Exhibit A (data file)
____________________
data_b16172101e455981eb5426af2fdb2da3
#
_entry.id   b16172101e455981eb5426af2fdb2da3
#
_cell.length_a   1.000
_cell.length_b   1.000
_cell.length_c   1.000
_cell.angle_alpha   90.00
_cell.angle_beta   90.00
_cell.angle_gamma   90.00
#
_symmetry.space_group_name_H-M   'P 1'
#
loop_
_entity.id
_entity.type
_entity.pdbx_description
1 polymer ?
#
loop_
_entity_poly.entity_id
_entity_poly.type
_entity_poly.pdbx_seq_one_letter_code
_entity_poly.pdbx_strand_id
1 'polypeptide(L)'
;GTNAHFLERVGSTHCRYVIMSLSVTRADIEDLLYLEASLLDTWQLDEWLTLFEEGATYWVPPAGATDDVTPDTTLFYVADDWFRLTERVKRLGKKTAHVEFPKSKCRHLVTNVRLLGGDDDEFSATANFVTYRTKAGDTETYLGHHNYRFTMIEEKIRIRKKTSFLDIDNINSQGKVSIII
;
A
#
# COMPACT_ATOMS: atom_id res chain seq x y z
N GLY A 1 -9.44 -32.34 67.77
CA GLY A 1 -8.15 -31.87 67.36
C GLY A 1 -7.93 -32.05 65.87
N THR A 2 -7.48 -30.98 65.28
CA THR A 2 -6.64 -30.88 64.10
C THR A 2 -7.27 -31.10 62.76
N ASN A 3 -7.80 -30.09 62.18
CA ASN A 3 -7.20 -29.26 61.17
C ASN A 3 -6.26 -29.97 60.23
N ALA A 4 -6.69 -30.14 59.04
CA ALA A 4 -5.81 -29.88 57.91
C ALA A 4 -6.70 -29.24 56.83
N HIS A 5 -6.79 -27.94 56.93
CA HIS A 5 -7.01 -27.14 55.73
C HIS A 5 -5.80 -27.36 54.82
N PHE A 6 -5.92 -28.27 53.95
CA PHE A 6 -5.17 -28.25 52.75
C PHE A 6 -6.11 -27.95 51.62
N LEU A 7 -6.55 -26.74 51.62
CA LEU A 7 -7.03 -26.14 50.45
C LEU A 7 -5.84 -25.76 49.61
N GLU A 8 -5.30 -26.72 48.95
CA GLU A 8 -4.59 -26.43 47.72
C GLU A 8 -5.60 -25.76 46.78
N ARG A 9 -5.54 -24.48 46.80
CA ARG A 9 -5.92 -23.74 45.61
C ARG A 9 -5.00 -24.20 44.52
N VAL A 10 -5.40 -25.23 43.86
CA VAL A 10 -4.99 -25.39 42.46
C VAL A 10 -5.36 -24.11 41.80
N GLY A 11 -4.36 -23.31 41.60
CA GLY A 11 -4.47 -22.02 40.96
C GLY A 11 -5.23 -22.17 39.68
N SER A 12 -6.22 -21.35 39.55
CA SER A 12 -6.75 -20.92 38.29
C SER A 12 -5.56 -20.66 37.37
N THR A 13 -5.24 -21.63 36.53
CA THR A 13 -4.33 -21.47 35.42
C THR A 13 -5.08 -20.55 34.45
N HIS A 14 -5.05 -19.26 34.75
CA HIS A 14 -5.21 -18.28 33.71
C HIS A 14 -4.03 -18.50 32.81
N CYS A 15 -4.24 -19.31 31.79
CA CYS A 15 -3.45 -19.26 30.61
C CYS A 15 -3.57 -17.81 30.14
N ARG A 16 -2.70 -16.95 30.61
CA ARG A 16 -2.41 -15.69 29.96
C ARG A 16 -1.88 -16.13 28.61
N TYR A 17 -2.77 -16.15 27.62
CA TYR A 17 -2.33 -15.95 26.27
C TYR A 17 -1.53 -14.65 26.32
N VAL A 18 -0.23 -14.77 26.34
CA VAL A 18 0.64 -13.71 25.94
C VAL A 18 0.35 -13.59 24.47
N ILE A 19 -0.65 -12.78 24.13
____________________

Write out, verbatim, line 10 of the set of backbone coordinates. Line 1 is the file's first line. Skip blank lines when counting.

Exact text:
_cell.angle_gamma   90.00